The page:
The first thing I notice coming into the rehearsal room on the third week is that the walls are now getting increasingly covered – with costume designs and drawings, with images of the set model box, with thematic and visual inspirations, with notes on parts of the text and with handwritten responses to what Illyria is like, what Orsino’s household is like. I spend time throughout the day where I can to wander around and read everything – it’s a common rehearsal tactic to stick everything on the walls but one I’ve always loved as it makes the room feel lived in, and devoted to the production at hand. There’s something reassuring about it, rehearsing with the bones and ideas of the play laid bare all around you!
For most of the day (all of the morning and the first part of the afternoon) we are focusing on one section of Act 1 Scene 5, with just Faith (Viola) and Kate (Olivia). It is the scene wherein Viola as Cesario brings her first message to Olivia from Orsino. As we sit to read it through first, it’s readily apparent how much confidence and presence the actors are developing with their characters and it’s not long before they’re up onto their feet with the scene.
This rehearsal bears a lot of the hallmarks of previous ones I’ve observed – the discussions, the questions, the exercises pushing the characters to extremes of emotion. What is significantly different about this rehearsal is the rigorousness of it. This is only a few pages of dialogue between two characters but it is central to the development of the later play – Olivia first falls in love with Cesario here. So much of the later plot development depends on finding out the right way to do this scene, so it’s no surprise that nearly four hours are spent on just these few pages!
Part of this rigorousness is seen in how Jo breaks down the scene with the actors. They find a series of dramatic beats, subtle moments where the relationship between the two slowly shifts and deepens. As they bring it into the space, it is clear that there is so much speech and so much space to work to keep active. Jo responds to this readily and the exercises become more physical, more mobile, never forgetting that this performance is in the round and to keep Shakespeare’s language static is a disservice. Another exercise asks the performers to repeat back the last line spoken to them before carrying on their own lines – through this tactic, they’re forced to really listen to one another, to connect and to respond and to give voice to their own thoughts as they listen.
There’s a lot of trial and error through this process, finding moments that don’t work throughout and a lot of focus from all involved in the room. At times it veers towards a more comic interpretation (Faith demonstrating a clear aptitude for comic timing and invention) and at others, towards a more tragic understanding. By exploring these potentials, and always keeping in mind the questions behind the scene (of grief, of flirting, of honour, of genuineness), the texture of the performance becomes thicker and thicker. At the end of this rehearsal, I wouldn’t say we reached a definitive idea of what should occur in this scene. But what I did see was how such a close, focused approach to a scene, breaking it down into pieces, thinking of the effect of individual lines on characters and relationships, can yield incredible dramatic results. This kind of focus is something that all actors and directors are used to and its great to see it done here, with such a deep sense of commitment and professionalism.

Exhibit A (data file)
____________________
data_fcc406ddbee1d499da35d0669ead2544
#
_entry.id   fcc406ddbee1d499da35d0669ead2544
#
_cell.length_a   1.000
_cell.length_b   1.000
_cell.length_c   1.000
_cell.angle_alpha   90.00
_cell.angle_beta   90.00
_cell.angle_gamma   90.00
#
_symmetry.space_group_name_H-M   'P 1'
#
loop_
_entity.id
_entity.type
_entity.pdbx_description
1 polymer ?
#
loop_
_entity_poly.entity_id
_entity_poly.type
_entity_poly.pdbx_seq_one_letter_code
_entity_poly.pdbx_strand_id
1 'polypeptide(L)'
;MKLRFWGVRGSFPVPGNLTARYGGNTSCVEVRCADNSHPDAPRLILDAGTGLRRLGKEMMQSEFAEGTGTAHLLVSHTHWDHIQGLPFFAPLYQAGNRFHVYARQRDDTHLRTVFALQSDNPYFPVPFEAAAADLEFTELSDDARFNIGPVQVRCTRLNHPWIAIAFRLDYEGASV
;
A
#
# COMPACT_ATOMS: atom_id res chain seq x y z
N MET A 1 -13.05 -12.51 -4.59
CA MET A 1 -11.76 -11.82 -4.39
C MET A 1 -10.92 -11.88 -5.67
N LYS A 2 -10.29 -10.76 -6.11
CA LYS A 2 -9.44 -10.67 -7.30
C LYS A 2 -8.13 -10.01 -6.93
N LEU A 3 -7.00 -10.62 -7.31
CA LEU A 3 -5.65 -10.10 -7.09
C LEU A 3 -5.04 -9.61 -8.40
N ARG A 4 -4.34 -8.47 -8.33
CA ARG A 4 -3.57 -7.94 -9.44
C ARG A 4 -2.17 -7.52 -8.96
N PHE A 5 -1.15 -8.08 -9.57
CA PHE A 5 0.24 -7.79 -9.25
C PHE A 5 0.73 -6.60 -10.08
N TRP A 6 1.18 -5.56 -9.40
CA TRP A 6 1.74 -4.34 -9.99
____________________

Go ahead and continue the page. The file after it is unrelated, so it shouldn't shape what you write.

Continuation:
After this, the rehearsal for the rest of the afternoon shifts to music – I’ve been hearing them play and rehearse in the room next to us and I cannot wait to hear some of it being rehearsed live. The dynamic in the rehearsal room subtly changes to one I’m a bit more used to, one where the musical director (Tarek) brings his own creative input alongside Jo’s. There’s a similar pattern to how we’ve rehearsed the scenes before, starting with a sat down sing-through before moving into the space.
We start with one of Feste’s ‘ love songs’, a deep and melancholic piece where we can really hear the influence of folk in the composition but also the darker edge given to this. The music is currently scored for the actor-musician ensemble of violin, accordion, euphonium/trumpet and a guitar, played in a very unique way. Kate O’Donnell’s Feste is relaxed yet deeply melancholic (a sign of a good fool) and Jo and Tarek play with the timings of the scene and the music, with her relationship to her listeners, with how her voice pushes and pulls the musicians into the space. Following this, we hear one of Viola’s songs, sung for Orsino in his household which has a completely different energy – brighter, more playful yet still tinged with an edge of melancholy.
I manage to have a quick chat with Jo about the shift from rehearsing text alone to rehearsing with music. It’s really wonderful to see how excited directors can get when music comes into the room, and Jo insightfully remarks that ‘music is so seductive’. Listening to them play that afternoon, it’s very true that it has completely drawn me in. For the rest of the afternoon, the musicians, musical director and composer play with the accompaniment to Viola’s song, and listening to them play and experiment is truly a wonderful way to end a day.
Twelfth Night runs 13 April - 20 May